The DJI Mavic Pro is a special drone to us. It was launched in the fall of 2016, which is around the time we started covering drones at large on our sites. We often give this compact, folding drone credit for changing the landscape of the consumer drone market, and we stand by that claim today, just as we still fly this machine for fun now and then.
At launch, there were no other drones on the market that offered the same camera features and quality in such a portable design. At the official announcement, the Mavic Pro was unveiled in a water bottle pouch. I often carry this drone in the large cargo pockets of my shorts.
Since then, many competitors have emulated the design and features, and DJI has introduced an update in the Mavic 2 drones. The question is, is the Mavic Pro still worth it for 2020?
Mavic Pro Overview
Measuring about 9 inches long, the Mavic Pro is about the same wide when unfolded, but gets as narrow as 3.5 inches when folded. The propellers fold as well, and tuck in nicely to create a compact profile for transport.
Portability is a huge selling feature for the Mavic Pro, but how the machine handles in the air is part of the appeal. It is not fair to say that flight is easy, many drone manufacturers struggle with the finer points of the best flight features. DJI proved with the Mavic Pro that they nailed it.
Granted, the Phantom line of drones offered stable flight, including an impressively stationary hover, the Mavic Pro shrunk it down. Better yet, the Mavic Pro shipped at a lower price tag than the typical Phantom drone, putting pro drone flight into more people’s hands.
Some hard specs, the Mavic Pro has enough battery to stay airborne for almost half an hour, and can hit a little over 40 mph while it’s up there. The camera was one of the smallest on the market to offer 4K video capture. That’s a 12MP, 1/2.3-inch sensor. A common sensor size in many drones now.
Solid camera specs and capture capabilities are enhanced by a fully stabilized 3-axis gimbal. You can manually control much of the camera angle, and some is handled automatically to keep the image flat while the drone tilts. The gimbal tilts, turns and spins from straight down to a little way up, half of a right angle to the sides and rotates a full 90 degrees to capture portrait images along with landscape photos.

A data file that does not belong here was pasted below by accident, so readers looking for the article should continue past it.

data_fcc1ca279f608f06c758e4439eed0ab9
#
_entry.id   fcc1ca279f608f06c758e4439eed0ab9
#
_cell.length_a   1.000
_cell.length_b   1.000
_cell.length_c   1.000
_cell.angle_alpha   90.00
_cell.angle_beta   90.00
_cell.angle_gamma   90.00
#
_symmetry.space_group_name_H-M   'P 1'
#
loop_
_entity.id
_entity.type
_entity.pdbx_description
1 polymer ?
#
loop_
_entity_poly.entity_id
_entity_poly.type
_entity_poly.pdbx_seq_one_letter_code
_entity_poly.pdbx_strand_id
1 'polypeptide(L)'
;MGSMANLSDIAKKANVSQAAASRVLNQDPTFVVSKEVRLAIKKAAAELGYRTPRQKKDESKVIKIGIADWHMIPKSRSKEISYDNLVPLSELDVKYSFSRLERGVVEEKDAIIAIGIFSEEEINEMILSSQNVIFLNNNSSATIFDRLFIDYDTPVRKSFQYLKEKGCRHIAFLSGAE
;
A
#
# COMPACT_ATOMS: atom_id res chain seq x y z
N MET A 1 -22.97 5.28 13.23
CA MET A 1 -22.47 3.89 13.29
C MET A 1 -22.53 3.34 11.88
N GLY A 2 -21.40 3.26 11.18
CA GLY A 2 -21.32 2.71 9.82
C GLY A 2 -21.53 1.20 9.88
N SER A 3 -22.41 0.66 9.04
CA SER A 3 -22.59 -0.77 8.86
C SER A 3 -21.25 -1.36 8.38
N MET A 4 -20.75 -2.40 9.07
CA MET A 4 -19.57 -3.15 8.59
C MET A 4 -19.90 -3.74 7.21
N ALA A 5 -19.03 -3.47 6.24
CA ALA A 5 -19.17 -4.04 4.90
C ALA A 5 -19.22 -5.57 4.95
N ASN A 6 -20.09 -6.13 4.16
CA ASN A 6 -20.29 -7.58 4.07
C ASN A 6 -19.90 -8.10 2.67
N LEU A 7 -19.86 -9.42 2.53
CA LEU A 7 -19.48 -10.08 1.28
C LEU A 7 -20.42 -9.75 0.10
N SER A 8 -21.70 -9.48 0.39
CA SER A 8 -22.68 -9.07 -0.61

DJI Mavic Pro
November 2016Release Date
The DJI Mavic Pro is a compact, folding drone that was a pioneer for portability. This quadcopter folds down to fit easily in a backpack, or large pocket, while opening up to take 4K video to over 40mph in the sky. The 3-axis stabilized gimbal offers very smooth footage and OcuSync enables long range and HD live video streaming. The Phantom line of drones may have established DJI as a leader in the consumer drone market, but the Mavic Pro made high-quality aerial photography fun and highly accessible.
OcuSync changed the game. DJI had been using LightBridge on larger drones, and many manufacturers were using Wi-Fi and standard RC connectivity to connect drone to remote control. OcuSync enables drone to remote connectivity of over 5 miles range. Not just for navigation controls, but also to live stream HD video over a mile, 720p video up to that 5 miles.
The Mavic Pro is still a prominent part of our drone collection. It’s the go-to for testing, comparisons and training, if nothing else. DJI long ago started selling drones with better cameras, but few major advances have been made in terms of flight. I suppose that’s what we’re here to discuss today.
Related reading: DJI Mavic Pro and the DJI Goggles
Is it worth it?
This is a really, really hard question to answer. Our instinct is simple, the Mavic Pro is totally still worth purchasing, but what do you want out of a drone?
If your goal is to put a superb c